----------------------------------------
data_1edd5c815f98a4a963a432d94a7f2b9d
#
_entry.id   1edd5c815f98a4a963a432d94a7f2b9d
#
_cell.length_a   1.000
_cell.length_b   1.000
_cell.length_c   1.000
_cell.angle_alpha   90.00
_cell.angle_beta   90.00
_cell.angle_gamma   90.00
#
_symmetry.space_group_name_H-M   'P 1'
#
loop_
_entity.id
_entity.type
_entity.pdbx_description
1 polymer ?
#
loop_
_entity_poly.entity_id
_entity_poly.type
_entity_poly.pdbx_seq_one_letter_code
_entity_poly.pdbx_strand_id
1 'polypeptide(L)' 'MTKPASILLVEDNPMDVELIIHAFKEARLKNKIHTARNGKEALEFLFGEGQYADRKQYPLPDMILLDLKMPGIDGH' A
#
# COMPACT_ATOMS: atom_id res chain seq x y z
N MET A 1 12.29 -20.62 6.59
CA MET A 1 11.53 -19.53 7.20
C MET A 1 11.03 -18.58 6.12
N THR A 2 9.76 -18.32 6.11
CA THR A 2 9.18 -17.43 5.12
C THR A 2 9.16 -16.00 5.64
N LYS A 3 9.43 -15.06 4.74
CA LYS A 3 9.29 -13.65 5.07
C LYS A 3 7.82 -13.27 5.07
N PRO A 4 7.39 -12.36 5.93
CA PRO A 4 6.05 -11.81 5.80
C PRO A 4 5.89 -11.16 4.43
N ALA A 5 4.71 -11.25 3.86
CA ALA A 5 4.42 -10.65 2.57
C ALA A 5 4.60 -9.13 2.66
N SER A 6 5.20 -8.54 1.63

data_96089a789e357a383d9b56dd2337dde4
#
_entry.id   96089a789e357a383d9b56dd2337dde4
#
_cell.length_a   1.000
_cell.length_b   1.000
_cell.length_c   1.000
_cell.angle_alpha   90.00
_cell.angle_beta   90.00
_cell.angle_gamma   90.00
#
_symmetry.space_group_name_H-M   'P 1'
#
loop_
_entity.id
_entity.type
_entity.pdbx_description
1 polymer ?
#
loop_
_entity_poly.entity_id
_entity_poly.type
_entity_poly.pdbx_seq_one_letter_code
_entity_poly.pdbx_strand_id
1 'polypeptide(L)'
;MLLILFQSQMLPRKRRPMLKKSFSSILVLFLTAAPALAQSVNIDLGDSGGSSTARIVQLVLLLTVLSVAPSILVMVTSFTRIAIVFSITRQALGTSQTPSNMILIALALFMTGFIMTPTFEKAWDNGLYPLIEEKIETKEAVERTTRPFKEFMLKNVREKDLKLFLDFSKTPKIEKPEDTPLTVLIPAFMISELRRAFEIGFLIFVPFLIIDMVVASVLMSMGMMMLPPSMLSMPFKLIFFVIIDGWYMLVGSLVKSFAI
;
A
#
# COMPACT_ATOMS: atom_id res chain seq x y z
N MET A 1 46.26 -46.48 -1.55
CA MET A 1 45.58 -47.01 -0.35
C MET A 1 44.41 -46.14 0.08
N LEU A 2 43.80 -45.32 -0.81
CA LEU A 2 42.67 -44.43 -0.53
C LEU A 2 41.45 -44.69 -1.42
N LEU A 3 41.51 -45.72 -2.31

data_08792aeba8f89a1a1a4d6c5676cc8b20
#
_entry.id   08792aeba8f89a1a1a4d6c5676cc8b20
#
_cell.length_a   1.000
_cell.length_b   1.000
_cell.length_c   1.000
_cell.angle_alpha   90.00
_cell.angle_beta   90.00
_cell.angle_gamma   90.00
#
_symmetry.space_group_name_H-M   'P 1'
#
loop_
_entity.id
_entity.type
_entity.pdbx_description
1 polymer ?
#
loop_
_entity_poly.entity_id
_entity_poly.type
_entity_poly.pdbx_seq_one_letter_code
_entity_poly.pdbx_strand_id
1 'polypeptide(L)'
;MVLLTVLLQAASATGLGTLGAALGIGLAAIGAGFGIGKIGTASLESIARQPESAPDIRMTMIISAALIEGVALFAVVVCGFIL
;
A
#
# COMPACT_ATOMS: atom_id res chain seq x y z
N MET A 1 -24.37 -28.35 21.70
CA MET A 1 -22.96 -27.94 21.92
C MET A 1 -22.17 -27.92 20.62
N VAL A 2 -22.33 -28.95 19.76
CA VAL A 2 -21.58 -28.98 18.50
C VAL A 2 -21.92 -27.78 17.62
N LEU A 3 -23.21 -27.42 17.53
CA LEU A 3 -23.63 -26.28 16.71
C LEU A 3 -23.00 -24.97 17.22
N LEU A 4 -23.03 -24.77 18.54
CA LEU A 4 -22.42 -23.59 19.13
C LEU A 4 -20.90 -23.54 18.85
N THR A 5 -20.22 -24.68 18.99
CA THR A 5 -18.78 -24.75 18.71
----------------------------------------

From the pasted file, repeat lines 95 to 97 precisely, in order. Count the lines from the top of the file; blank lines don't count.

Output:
_entity.id
_entity.type
_entity.pdbx_description